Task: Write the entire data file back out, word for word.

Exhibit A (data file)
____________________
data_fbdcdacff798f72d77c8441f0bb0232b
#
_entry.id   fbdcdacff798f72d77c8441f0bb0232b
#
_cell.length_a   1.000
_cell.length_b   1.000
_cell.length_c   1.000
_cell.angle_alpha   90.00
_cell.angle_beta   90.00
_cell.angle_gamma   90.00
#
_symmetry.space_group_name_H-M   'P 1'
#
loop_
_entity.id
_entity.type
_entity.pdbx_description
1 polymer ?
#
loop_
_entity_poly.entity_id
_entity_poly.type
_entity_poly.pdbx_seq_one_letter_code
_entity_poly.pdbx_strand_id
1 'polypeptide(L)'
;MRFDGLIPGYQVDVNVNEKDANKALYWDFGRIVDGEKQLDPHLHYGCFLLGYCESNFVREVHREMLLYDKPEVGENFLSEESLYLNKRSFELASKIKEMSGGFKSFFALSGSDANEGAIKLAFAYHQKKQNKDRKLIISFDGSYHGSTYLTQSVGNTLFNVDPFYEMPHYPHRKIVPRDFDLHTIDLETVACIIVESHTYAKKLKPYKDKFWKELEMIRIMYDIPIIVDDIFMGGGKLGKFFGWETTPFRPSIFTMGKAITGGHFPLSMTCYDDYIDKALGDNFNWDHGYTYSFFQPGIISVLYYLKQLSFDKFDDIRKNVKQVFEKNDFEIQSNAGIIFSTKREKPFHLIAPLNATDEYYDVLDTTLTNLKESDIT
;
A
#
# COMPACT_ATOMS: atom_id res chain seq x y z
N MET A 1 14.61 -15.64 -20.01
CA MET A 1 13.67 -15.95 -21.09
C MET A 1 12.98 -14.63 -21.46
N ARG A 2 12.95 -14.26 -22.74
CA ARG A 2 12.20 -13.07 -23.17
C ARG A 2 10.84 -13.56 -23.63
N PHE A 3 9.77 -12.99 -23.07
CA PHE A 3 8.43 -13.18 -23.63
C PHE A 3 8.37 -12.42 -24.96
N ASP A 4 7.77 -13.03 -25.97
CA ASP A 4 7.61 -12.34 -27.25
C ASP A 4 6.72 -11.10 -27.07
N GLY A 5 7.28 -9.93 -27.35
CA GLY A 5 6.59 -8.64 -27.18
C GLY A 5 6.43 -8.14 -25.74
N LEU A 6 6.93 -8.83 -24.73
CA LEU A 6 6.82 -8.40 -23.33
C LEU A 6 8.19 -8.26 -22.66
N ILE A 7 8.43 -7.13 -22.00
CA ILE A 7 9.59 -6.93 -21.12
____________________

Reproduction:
data_fbdcdacff798f72d77c8441f0bb0232b
#
_entry.id   fbdcdacff798f72d77c8441f0bb0232b
#
_cell.length_a   1.000
_cell.length_b   1.000
_cell.length_c   1.000
_cell.angle_alpha   90.00
_cell.angle_beta   90.00
_cell.angle_gamma   90.00
#
_symmetry.space_group_name_H-M   'P 1'
#
loop_
_entity.id
_entity.type
_entity.pdbx_description
1 polymer ?
#
loop_
_entity_poly.entity_id
_entity_poly.type
_entity_poly.pdbx_seq_one_letter_code
_entity_poly.pdbx_strand_id
1 'polypeptide(L)'
;MRFDGLIPGYQVDVNVNEKDANKALYWDFGRIVDGEKQLDPHLHYGCFLLGYCESNFVREVHREMLLYDKPEVGENFLSEESLYLNKRSFELASKIKEMSGGFKSFFALSGSDANEGAIKLAFAYHQKKQNKDRKLIISFDGSYHGSTYLTQSVGNTLFNVDPFYEMPHYPHRKIVPRDFDLHTIDLETVACIIVESHTYAKKLKPYKDKFWKELEMIRIMYDIPIIVDDIFMGGGKLGKFFGWETTPFRPSIFTMGKAITGGHFPLSMTCYDDYIDKALGDNFNWDHGYTYSFFQPGIISVLYYLKQLSFDKFDDIRKNVKQVFEKNDFEIQSNAGIIFSTKREKPFHLIAPLNATDEYYDVLDTTLTNLKESDIT
;
A
#
# COMPACT_ATOMS: atom_id res chain seq x y z
N MET A 1 14.61 -15.64 -20.01
CA MET A 1 13.67 -15.95 -21.09
C MET A 1 12.98 -14.63 -21.46
N ARG A 2 12.95 -14.26 -22.74
CA ARG A 2 12.20 -13.07 -23.17
C ARG A 2 10.84 -13.56 -23.63
N PHE A 3 9.77 -12.99 -23.07
CA PHE A 3 8.43 -13.18 -23.63
C PHE A 3 8.37 -12.42 -24.96
N ASP A 4 7.77 -13.03 -25.97
CA ASP A 4 7.61 -12.34 -27.25
C ASP A 4 6.72 -11.10 -27.07
N GLY A 5 7.28 -9.93 -27.35
CA GLY A 5 6.59 -8.64 -27.18
C GLY A 5 6.43 -8.14 -25.74
N LEU A 6 6.93 -8.83 -24.73
CA LEU A 6 6.82 -8.40 -23.33
C LEU A 6 8.19 -8.26 -22.66
N ILE A 7 8.43 -7.13 -22.00
CA ILE A 7 9.59 -6.93 -21.12